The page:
Life Wellbeing Beetroot helps athletic performance, and does even more good for slackers

Beetroot helps athletic performance, and does even more good for slackers

You can't beat beetroot for helping blood flow and potentially beating fatigue. Photo: Getty
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In 2018, the International Olympic Committee, citing good evidence, formally recognised beetroot as a legitimate sports food.

Much of the credit for beetroot’s superior reputation comes from it being rich in nitrates which, when consumed in food, convert to nitric oxide – which causes blood vessels to relax and dilate and lowers blood pressure.

But there’s a mystery. Why is it that beetroot boosts exercise performance, while other foods rich in nitrates do not?

Part of the answer is that beetroot also contain good levels of potassium (good for the heart by balancing sodium levels) and polyphenols, which are thought to reduce inflammation.

But there may also be an unknown agent that enables beetroot’s nutrients to be more available to the body.

The mystery of why some foods do better at nurturing the body than others of a similar nutrient profile lies at the heart of a new study.

Noah D’Unienville is a PhD candidate and the paper’s lead researcher, from the University of South Australia’s Allied Health & Human Performance program.

He says: “There’s a lot of interest in nitrate-rich and polyphenol-rich foods because of their potential to boost exercise performance, but just because they contain these elements, doesn’t mean this will translate into improved exercise performance.”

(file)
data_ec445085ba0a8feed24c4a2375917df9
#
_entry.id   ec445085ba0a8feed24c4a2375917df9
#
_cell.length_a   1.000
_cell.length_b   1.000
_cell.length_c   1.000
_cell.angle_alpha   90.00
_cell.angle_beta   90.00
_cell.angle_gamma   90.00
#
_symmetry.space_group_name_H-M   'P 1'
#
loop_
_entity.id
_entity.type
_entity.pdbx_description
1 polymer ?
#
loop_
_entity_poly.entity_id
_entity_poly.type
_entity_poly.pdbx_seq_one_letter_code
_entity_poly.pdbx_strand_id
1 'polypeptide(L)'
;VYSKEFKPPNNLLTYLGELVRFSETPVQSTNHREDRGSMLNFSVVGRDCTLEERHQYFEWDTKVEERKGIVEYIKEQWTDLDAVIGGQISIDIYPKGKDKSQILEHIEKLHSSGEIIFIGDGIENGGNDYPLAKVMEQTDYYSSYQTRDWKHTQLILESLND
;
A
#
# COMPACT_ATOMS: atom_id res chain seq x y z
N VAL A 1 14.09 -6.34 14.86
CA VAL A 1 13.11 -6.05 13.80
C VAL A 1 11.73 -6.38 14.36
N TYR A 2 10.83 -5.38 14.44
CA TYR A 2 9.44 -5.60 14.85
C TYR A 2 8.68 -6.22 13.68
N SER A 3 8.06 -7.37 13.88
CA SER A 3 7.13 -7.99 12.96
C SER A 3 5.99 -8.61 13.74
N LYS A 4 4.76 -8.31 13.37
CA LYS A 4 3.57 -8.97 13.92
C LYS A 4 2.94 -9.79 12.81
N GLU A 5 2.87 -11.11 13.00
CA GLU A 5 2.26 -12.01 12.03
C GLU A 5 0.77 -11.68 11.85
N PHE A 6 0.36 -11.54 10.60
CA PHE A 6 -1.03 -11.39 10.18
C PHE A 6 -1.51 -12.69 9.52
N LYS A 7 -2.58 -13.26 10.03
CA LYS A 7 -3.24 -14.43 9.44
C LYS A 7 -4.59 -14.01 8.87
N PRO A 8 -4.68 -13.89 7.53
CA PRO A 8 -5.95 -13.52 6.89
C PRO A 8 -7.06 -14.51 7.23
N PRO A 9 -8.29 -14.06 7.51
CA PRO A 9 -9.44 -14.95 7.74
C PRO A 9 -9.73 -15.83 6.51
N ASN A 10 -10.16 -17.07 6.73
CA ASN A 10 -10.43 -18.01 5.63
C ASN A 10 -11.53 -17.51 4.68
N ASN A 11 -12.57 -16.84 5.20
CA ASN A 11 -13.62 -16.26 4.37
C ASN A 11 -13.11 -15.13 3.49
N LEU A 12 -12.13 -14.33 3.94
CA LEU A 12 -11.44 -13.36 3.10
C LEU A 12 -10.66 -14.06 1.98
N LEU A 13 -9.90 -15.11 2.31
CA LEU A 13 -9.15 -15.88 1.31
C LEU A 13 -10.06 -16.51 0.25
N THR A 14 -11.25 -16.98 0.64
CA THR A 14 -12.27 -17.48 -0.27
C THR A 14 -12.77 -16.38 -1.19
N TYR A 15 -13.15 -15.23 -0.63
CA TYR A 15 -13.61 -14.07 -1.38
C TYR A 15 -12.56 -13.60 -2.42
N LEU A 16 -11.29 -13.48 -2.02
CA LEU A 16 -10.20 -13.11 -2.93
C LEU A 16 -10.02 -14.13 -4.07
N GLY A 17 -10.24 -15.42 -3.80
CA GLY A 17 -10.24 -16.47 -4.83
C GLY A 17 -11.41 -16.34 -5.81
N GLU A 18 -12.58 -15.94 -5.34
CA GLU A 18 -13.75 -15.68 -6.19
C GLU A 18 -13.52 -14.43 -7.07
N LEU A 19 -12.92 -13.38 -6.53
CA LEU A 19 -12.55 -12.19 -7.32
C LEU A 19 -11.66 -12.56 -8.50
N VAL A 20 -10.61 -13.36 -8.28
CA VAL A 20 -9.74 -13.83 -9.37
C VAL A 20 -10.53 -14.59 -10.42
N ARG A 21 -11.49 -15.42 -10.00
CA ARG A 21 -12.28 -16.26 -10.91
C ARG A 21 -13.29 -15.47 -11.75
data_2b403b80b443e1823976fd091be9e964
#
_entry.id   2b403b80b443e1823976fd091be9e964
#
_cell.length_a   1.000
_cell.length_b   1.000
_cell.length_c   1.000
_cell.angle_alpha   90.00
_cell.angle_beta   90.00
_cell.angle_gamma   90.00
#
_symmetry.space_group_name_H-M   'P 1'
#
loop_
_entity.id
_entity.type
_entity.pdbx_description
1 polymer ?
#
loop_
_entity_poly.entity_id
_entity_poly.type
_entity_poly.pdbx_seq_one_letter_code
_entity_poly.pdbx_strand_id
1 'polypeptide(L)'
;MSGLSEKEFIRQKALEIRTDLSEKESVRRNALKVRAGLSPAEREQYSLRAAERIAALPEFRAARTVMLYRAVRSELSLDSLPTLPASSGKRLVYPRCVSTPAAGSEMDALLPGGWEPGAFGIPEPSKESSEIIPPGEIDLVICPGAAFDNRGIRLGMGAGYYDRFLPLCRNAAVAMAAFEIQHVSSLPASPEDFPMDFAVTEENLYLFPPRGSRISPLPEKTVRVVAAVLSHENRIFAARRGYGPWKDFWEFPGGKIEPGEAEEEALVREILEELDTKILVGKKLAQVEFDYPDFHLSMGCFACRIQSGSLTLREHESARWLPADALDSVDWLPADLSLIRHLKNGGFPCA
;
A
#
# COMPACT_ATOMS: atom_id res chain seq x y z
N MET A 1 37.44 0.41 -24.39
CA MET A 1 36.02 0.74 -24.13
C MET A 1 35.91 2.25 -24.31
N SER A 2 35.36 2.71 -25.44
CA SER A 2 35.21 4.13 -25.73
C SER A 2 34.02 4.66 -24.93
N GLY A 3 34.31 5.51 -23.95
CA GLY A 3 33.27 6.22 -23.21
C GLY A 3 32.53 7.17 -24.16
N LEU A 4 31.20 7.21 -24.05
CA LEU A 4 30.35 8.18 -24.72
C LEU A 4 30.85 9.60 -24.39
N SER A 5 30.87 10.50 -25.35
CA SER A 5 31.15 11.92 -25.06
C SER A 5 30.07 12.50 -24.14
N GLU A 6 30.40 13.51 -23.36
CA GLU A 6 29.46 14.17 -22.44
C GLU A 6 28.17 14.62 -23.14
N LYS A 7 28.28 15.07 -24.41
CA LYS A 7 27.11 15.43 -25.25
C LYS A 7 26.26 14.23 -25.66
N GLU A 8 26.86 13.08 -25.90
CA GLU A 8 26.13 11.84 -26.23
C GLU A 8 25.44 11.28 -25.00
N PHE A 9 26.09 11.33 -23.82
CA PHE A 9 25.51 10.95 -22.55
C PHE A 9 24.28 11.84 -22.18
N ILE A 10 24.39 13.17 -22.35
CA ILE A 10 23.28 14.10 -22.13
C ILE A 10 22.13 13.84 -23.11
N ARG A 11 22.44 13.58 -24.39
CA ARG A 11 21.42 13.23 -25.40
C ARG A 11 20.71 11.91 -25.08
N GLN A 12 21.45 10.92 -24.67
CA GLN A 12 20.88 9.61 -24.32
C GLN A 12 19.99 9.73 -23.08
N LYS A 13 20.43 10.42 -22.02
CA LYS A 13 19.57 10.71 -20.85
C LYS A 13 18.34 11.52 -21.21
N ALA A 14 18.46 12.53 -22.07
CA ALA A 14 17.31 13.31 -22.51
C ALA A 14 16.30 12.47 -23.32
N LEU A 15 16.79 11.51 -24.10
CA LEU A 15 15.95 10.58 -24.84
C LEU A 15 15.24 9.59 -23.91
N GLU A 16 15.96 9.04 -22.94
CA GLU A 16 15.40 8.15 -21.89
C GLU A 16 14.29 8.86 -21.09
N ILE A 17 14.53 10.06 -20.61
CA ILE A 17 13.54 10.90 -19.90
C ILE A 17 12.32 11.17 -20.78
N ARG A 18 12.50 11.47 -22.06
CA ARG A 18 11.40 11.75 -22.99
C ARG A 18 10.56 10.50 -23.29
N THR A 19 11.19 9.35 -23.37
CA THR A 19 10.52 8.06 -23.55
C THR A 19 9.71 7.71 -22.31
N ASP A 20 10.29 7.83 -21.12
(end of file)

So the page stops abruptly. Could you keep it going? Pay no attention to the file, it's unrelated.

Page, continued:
The storied gift

The storied gift to athletes is that the nitrates in beetroot boost blood flow and increase the delivery of nutrients and oxygen to muscles during exercise.

As we previously reported, in the past decade there have been a number of studies – including a 2015 experiment involving Australian kayakers – that supported the legend that beetroot juice boosted athletic performance.

In a 2011 study, professional cyclists who drank beetroot juice saw their pedalling performance improve by 2.8 per cent. Which is a lot when you consider that anything that gives an elite athlete the tiniest edge is a big deal.

But there’s a limit

However, the University of South Australia study suggests the benefits of beetroot have a ceiling for elite athletes.

Noah D’Unienville told The New Daily that once athletes attain a high V̇O2 max level (meaning their maximum oxygen uptake and aerobic capacity) the aerobic benefits of beetroot are irrelevant.

As Professor Jon Buckley, Dean of Programs (Human Performance), notes: “While these foods were effective in boosting exercise performance and building stamina, their effects did discriminate.

“The results did show that more significant effects among athletes who were less fit.”

It was also found that men were “more likely to benefit from these foods than women”.

Professor Buckley conceded there were “some limitations with the sample size of women”.

This is a problem that plagues sport research.

Professor Buckley said “this finding does suggest further investigation is warranted”.

The study

The study – a meta-analysis of 118 studies involving 1872 participants from 25 different countries – “evaluated the effect of consuming nitrate-rich foods (typically green leafy vegetables), foods that contain polyphenols (such as berries, cherries and cocoa), and the amino acid L-Citrulline (found in watermelon) on exercise endurance performance”.

The study found that “the nitrate levels contained in beetroot, which have been shown to boost blood flow and increase the delivery of nutrients and oxygen to muscles during exercise, helped athletes perform better more quickly”.

Similarly, the polyphenols in grapes, cherries and pine bark extract “helped protect nitrate from degradation in the body, boosting stamina”.

Despite the ability of L-citrulline to boost nitric oxide production in the body, “consuming watermelon (high in L-citrulline) did not boost exercise performance”.

Out of all these foods, Mr D’Unienville told The New Daily beetroot delivered the most significant results.

See here for our report on how beetroot protects the brain against ageing and promotes a healthy oral microbiome.